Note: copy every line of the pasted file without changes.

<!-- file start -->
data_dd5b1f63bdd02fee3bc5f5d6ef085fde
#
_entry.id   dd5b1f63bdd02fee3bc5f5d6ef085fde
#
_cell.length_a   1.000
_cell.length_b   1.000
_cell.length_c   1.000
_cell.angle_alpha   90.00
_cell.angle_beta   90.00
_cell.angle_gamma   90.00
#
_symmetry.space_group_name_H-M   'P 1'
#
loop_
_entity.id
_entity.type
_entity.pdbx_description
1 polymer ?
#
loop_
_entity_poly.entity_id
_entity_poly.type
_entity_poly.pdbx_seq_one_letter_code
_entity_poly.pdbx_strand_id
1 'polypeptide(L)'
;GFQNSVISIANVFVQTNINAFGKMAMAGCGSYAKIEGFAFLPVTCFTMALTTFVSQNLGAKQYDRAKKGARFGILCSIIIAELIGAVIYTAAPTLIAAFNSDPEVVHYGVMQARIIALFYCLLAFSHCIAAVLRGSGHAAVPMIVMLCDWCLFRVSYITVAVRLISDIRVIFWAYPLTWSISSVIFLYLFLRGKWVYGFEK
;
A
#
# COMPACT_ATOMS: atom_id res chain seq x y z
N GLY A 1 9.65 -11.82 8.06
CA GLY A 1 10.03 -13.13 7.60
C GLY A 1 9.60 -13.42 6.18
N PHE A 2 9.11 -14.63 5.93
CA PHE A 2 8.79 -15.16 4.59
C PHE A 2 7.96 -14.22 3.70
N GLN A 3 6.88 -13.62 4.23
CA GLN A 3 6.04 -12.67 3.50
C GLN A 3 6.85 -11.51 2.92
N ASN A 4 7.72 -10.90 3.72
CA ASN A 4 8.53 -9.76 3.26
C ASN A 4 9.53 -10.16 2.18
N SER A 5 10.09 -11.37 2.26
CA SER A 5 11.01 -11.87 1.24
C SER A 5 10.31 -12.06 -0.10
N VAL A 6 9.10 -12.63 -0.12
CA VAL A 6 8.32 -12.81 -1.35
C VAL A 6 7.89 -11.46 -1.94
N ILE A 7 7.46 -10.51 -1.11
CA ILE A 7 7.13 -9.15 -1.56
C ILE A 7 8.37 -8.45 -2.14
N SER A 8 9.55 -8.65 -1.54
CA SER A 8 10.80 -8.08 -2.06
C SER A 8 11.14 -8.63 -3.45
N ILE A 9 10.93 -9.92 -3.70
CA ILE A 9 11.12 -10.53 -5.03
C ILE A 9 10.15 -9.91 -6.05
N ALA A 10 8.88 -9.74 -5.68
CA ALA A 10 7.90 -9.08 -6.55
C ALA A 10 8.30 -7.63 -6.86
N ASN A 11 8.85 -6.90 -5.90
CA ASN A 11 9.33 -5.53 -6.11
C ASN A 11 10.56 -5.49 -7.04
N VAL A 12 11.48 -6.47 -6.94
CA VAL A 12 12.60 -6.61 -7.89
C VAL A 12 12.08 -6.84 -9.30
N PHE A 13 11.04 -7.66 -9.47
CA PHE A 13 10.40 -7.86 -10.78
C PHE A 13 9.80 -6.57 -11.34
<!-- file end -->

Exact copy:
data_dd5b1f63bdd02fee3bc5f5d6ef085fde
#
_entry.id   dd5b1f63bdd02fee3bc5f5d6ef085fde
#
_cell.length_a   1.000
_cell.length_b   1.000
_cell.length_c   1.000
_cell.angle_alpha   90.00
_cell.angle_beta   90.00
_cell.angle_gamma   90.00
#
_symmetry.space_group_name_H-M   'P 1'
#
loop_
_entity.id
_entity.type
_entity.pdbx_description
1 polymer ?
#
loop_
_entity_poly.entity_id
_entity_poly.type
_entity_poly.pdbx_seq_one_letter_code
_entity_poly.pdbx_strand_id
1 'polypeptide(L)'
;GFQNSVISIANVFVQTNINAFGKMAMAGCGSYAKIEGFAFLPVTCFTMALTTFVSQNLGAKQYDRAKKGARFGILCSIIIAELIGAVIYTAAPTLIAAFNSDPEVVHYGVMQARIIALFYCLLAFSHCIAAVLRGSGHAAVPMIVMLCDWCLFRVSYITVAVRLISDIRVIFWAYPLTWSISSVIFLYLFLRGKWVYGFEK
;
A
#
# COMPACT_ATOMS: atom_id res chain seq x y z
N GLY A 1 9.65 -11.82 8.06
CA GLY A 1 10.03 -13.13 7.60
C GLY A 1 9.60 -13.42 6.18
N PHE A 2 9.11 -14.63 5.93
CA PHE A 2 8.79 -15.16 4.59
C PHE A 2 7.96 -14.22 3.70
N GLN A 3 6.88 -13.62 4.23
CA GLN A 3 6.04 -12.67 3.50
C GLN A 3 6.85 -11.51 2.92
N ASN A 4 7.72 -10.90 3.72
CA ASN A 4 8.53 -9.76 3.26
C ASN A 4 9.53 -10.16 2.18
N SER A 5 10.09 -11.37 2.26
CA SER A 5 11.01 -11.87 1.24
C SER A 5 10.31 -12.06 -0.10
N VAL A 6 9.10 -12.63 -0.12
CA VAL A 6 8.32 -12.81 -1.35
C VAL A 6 7.89 -11.46 -1.94
N ILE A 7 7.46 -10.51 -1.11
CA ILE A 7 7.13 -9.15 -1.56
C ILE A 7 8.37 -8.45 -2.14
N SER A 8 9.55 -8.65 -1.54
CA SER A 8 10.80 -8.08 -2.06
C SER A 8 11.14 -8.63 -3.45
N ILE A 9 10.93 -9.92 -3.70
CA ILE A 9 11.12 -10.53 -5.03
C ILE A 9 10.15 -9.91 -6.05
N ALA A 10 8.88 -9.74 -5.68
CA ALA A 10 7.90 -9.08 -6.55
C ALA A 10 8.30 -7.63 -6.86
N ASN A 11 8.85 -6.90 -5.90
CA ASN A 11 9.33 -5.53 -6.11
C ASN A 11 10.56 -5.49 -7.04
N VAL A 12 11.48 -6.47 -6.94
CA VAL A 12 12.60 -6.61 -7.89
C VAL A 12 12.08 -6.84 -9.30
N PHE A 13 11.04 -7.66 -9.47
CA PHE A 13 10.40 -7.86 -10.78
C PHE A 13 9.80 -6.57 -11.34